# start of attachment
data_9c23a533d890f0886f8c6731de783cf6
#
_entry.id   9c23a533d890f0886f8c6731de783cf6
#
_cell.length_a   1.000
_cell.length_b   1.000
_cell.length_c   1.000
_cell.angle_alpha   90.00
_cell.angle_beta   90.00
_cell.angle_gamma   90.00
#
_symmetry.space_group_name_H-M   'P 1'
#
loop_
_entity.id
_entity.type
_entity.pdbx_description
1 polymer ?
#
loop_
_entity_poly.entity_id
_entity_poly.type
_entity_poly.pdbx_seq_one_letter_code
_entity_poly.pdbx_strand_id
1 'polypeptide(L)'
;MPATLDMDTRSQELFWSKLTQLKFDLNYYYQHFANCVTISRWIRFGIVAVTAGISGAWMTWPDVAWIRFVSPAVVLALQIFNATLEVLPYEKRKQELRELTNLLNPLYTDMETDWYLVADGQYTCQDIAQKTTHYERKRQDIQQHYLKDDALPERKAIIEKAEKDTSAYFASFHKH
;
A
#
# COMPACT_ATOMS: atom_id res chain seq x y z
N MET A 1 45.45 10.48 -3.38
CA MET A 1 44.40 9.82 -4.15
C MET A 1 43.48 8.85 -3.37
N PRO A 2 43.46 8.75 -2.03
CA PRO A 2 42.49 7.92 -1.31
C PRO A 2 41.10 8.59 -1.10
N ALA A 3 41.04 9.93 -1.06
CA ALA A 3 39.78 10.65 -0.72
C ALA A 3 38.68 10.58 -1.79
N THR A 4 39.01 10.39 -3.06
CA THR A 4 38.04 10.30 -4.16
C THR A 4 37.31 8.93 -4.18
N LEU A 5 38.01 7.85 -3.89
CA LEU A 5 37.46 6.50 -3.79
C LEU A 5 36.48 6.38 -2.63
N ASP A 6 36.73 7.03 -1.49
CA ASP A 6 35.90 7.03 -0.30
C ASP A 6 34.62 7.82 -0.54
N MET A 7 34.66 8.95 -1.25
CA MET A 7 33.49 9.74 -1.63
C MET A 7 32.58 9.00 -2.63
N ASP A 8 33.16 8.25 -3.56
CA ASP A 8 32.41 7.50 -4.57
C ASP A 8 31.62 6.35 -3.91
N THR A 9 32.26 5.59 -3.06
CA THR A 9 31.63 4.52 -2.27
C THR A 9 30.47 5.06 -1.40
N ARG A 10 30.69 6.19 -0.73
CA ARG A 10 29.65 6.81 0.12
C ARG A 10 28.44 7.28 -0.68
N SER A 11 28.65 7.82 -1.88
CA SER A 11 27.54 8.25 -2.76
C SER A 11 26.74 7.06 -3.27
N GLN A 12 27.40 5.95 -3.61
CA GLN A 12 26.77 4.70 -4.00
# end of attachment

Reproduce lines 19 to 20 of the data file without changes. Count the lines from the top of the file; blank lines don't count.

#
loop_